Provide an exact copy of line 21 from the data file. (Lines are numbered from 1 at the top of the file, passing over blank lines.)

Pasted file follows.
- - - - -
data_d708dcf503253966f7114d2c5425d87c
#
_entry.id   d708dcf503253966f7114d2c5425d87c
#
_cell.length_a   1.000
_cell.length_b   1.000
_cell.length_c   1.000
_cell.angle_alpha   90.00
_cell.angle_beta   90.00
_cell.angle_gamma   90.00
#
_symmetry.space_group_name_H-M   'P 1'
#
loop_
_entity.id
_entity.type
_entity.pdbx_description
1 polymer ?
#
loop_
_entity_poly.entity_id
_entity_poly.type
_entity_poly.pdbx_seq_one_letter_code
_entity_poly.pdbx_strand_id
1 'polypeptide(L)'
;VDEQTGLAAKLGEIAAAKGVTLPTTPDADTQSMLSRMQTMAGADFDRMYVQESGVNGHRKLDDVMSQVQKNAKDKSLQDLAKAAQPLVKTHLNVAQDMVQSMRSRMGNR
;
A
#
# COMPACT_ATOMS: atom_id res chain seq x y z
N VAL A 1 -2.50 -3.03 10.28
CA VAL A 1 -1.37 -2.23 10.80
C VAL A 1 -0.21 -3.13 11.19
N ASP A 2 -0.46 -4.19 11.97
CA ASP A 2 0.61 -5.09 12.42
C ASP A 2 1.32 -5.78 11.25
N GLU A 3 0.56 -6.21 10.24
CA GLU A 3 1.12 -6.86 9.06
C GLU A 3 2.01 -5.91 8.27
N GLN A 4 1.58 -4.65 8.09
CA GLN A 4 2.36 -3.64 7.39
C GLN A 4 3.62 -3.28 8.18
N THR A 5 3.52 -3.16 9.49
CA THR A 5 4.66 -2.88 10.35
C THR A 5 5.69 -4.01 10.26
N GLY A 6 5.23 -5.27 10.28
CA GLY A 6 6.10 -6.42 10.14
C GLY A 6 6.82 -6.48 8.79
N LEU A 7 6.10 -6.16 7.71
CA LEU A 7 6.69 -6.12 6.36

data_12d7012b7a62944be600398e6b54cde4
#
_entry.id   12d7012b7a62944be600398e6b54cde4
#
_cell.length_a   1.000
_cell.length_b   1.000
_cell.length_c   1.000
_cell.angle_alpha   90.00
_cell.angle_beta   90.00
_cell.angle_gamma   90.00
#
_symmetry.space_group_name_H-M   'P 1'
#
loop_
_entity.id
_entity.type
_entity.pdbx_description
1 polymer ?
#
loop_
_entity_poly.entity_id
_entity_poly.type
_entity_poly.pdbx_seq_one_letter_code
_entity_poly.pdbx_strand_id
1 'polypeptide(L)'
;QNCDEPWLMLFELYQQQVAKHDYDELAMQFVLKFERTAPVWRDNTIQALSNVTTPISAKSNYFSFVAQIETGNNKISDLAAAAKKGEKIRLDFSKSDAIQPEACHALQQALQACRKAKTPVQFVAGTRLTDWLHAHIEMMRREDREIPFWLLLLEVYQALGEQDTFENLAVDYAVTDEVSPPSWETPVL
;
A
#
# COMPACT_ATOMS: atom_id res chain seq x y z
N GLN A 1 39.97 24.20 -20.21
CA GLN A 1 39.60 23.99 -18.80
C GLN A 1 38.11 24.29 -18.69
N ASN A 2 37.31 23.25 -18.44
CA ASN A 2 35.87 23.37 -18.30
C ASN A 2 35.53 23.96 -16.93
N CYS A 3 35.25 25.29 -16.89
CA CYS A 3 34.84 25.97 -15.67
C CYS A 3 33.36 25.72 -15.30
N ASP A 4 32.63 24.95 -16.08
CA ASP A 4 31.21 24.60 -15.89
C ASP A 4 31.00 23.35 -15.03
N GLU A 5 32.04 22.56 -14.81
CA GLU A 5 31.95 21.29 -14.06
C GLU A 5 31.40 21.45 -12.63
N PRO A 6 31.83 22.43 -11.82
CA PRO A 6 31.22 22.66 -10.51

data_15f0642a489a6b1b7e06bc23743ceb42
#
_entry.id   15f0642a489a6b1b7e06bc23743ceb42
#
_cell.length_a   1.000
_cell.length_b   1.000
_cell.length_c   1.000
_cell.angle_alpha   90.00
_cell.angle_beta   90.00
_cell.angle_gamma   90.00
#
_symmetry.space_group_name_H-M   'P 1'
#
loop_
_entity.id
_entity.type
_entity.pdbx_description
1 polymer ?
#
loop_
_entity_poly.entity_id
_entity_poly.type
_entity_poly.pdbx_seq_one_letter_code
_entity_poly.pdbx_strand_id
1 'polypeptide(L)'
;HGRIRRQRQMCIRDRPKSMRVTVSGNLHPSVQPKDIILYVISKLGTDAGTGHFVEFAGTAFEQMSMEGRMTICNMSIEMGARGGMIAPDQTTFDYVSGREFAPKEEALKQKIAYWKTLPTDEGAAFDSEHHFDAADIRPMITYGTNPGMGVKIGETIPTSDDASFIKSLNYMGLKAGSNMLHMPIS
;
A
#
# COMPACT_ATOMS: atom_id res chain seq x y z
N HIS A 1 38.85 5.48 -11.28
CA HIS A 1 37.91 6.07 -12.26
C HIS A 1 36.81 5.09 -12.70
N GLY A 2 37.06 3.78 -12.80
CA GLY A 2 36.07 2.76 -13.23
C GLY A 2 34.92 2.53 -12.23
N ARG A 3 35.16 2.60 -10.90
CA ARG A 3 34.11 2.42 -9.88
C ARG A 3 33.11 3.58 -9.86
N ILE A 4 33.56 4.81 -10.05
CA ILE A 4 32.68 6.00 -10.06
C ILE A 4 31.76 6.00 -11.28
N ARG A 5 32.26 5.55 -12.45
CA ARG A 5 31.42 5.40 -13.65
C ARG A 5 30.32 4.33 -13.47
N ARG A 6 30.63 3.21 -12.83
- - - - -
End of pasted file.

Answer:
_entity_poly.entity_id